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When to Use a Model Portfolio

What is a model portfolio and should you consider them? Adviser Keith Whitcomb explains how this growing trend may be the right fit for you.

By Keith Whitcomb, RMA

While recently attending a virtual conference, I was surprised to hear one of the speakers talk about the advisor he used for his personal portfolio. Why surprise? Because he was an advisor! Based on his comments, it sounded like he found value in having a second set of eyes looking at his investments. So even if you are comfortable with investing, you may still want to seek out some supplemental professional guidance. And what should you look for? Well, it may make sense for you to find an advisor who is part of a growing trend that incorporates model portfolios into the financial planning process.

After completing his MBA at Ohio University, Keith worked in the Finance Department of Wegmans Food Markets for 13 years. He eventually became the Manager of Corporate Investments, a position with responsibilities that included monitoring over $270 million in retirement assets for 7,200 participants and upwards of $700 million in interest rate swaps. More recently, as Director of Analytics for Perspective Partners, Keith helped develop web-based analytical tools that were distributed to over 100,000 401(k) participants and used by award-winning plan sponsors. In September of 2021, Keith joined Moldenhauer & Associates to work directly with individual clients as they financially transition into retirement. Keith has also written wealth management articles for online sites and has been quoted by many publications including USA Today, MarketWatch, and TheStreet.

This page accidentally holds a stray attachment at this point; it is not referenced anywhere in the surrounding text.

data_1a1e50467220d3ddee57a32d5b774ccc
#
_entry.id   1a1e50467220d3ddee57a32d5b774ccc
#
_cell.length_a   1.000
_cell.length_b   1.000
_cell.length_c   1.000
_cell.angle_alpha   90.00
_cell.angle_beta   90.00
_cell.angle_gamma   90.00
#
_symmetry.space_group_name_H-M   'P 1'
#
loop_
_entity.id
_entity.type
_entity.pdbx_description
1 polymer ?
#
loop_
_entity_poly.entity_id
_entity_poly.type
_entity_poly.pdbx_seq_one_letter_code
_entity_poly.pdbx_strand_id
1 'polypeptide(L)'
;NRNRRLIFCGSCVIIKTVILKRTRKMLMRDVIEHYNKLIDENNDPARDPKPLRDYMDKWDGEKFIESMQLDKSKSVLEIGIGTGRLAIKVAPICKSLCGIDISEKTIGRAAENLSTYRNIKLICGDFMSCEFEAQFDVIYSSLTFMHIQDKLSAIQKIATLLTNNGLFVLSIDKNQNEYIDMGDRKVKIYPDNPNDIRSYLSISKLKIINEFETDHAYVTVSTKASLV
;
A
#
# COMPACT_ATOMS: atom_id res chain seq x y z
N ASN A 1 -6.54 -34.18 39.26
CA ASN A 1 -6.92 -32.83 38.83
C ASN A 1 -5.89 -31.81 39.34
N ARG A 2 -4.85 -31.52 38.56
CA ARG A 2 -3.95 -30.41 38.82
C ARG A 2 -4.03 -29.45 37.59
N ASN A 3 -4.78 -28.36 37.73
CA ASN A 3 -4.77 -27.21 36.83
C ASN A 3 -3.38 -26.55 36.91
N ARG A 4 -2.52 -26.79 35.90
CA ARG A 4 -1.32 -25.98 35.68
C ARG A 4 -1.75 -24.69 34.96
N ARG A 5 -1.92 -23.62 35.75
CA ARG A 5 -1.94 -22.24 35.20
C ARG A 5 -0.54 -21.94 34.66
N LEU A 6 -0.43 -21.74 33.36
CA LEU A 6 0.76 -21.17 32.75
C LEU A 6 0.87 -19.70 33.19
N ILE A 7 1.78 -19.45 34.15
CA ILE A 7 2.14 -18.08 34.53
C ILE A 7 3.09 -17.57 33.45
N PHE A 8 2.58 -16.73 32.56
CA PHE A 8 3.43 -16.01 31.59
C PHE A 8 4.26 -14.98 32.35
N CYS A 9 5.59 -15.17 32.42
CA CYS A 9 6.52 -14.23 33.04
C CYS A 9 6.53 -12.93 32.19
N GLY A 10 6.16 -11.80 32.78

What’s a model portfolio?

According to Broadridge, “In their simplest form, model portfolios are a series of predefined asset allocation pie charts in which a recommended mix of different asset classes are proposed based on a client’s risk tolerance.” A Morningstar definition provides a little more insight: “Third-party model portfolios offer financial advisors an opportunity to outsource some, or all, of their investment management responsibilities… model portfolios can focus on a single asset class, such as equities or fixed income, but models usually combine multiple asset classes to meet a range of investor needs, including targeting a specific level of risk, providing income, and/or maximizing after-tax returns.” But haven’t we seen this before? Balanced Mutual Funds, Target Date Funds, ETFs, Robo Advisors… Are model portfolios actually new, or just a new marketing spin? While maybe not a new concept from an investing standpoint, model portfolios do signal a significant shift in the delivery of investment guidance from financial advisors.

Fading Out: The Investing Advisor